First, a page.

A judge in northwest Ohio deeply apologised Thursday for a pair of homophobic letters-to-the-editor he wrote to his college newspaper in the 1990s.
Maumee Municipal Court Judge Dan Hazard issued the apology to The Blade, of Toledo, after the newspaper discovered the letters, which are available in the online archive of The Lantern at Ohio State University.
One letter Hazard wrote in 1992 suggested gay people who had contracted AIDS deserved the life-threatening condition. A second letter, written the next year, questioned the safety of living as a gay person and begged the homosexual community "to keep your AIDS to yourselves."
Hazard, who was elected judge in 2017, said he could offer "zero excuse" for the letters and would not attempt to justify their contents, which he labeled "reprehensible." He said he wrote them as a teenage college student and "by no means hold(s) those beliefs today."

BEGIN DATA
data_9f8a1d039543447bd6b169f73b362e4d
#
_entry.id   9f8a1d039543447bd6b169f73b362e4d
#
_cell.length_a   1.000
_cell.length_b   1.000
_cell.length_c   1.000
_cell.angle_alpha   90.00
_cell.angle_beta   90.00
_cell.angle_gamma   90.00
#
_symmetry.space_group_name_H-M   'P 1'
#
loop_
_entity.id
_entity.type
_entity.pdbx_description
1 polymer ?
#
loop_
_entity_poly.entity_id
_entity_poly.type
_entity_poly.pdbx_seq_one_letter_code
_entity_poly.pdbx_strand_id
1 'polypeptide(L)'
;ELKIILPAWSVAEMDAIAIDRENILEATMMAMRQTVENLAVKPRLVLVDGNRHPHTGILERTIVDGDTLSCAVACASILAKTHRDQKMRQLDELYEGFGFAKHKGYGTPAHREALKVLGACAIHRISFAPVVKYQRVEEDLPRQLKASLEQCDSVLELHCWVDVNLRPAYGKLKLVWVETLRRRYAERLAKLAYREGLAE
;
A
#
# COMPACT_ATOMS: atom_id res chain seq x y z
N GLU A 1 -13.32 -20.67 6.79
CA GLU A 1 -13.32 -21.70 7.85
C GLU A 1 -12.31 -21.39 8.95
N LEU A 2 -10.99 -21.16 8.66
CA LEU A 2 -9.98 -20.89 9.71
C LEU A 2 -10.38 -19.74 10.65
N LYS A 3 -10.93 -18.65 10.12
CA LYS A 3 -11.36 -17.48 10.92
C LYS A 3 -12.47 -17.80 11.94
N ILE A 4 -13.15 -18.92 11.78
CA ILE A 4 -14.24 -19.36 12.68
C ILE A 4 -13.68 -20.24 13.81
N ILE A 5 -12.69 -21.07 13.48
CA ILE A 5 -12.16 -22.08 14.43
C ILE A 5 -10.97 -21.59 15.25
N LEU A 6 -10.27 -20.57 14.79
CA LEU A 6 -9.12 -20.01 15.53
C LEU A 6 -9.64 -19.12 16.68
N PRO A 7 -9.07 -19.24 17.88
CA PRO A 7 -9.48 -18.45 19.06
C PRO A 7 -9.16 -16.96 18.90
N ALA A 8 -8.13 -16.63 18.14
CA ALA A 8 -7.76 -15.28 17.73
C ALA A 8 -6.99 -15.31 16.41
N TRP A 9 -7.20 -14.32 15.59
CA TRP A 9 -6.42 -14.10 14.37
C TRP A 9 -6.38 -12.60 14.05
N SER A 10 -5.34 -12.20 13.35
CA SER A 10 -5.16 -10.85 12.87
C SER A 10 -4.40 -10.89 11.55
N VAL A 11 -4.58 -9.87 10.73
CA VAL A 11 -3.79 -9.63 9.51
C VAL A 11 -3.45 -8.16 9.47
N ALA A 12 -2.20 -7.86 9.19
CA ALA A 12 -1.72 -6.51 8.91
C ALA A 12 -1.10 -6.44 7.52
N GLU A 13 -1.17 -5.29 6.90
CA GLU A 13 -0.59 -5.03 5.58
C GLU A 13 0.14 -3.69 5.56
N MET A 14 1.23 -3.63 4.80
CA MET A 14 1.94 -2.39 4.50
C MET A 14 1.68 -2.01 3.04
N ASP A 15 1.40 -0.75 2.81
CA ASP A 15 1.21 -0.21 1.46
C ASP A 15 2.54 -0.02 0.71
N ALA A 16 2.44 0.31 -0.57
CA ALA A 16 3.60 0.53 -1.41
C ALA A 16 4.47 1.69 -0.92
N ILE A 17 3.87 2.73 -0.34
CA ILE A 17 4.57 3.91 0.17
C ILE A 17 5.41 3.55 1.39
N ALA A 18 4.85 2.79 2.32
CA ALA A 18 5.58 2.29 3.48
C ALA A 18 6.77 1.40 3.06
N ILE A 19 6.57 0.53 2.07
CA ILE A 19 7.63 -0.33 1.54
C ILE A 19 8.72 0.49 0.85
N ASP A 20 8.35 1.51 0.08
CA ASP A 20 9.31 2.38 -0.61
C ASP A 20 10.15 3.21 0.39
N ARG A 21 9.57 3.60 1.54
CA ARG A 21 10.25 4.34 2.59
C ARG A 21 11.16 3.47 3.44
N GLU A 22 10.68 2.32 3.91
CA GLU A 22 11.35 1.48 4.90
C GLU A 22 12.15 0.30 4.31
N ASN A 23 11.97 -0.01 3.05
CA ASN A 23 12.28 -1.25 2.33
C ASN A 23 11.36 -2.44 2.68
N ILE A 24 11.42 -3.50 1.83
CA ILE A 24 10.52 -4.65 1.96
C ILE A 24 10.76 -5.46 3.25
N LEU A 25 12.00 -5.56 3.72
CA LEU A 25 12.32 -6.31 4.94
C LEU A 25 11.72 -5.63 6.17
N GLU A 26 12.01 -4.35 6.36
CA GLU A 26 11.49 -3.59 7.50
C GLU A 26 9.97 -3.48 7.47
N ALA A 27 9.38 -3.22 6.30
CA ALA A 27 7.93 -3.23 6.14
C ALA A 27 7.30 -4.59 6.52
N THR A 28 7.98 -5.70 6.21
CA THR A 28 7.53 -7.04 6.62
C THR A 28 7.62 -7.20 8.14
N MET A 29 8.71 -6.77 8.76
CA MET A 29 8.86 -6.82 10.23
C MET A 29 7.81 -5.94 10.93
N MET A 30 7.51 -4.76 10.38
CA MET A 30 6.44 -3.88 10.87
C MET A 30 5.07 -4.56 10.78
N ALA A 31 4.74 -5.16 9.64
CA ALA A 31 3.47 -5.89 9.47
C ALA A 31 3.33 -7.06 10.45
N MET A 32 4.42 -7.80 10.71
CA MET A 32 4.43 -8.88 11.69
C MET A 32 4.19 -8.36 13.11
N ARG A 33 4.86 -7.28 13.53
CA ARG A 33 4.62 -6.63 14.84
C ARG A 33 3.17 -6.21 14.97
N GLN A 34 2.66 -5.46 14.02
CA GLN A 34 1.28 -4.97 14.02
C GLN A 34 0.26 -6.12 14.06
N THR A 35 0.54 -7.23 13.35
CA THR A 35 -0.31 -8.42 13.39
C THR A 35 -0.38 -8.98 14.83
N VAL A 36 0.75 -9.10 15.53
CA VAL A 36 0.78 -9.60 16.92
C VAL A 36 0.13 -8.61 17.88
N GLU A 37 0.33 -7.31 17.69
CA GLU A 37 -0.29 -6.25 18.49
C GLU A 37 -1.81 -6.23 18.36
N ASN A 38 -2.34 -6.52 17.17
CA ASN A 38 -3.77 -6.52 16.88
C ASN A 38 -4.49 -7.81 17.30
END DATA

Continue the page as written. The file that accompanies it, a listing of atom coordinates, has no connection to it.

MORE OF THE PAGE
"It was hurtful to anyone that saw it in 1993 or today," he wrote. "I am sorry that it will hurt even more people today including my gay and transgender family and friends whom I love dearly."
Hazard said he works to treat every litigant and attorney with that same respect "no matter their background, experience or gender identity and will continue to do so."
Equality Toledo Executive Director Sheena Barnes said, despite the time that's passed, "the words are still deeply harmful to our community."
"This article still showcases the hatred and stereotypes the LGBTQ community fights against today in 2020," she told The Blade. "We understand the judge recognised his thoughts as harmful, and we welcome him and his staffers to stop by our office for training or conversation."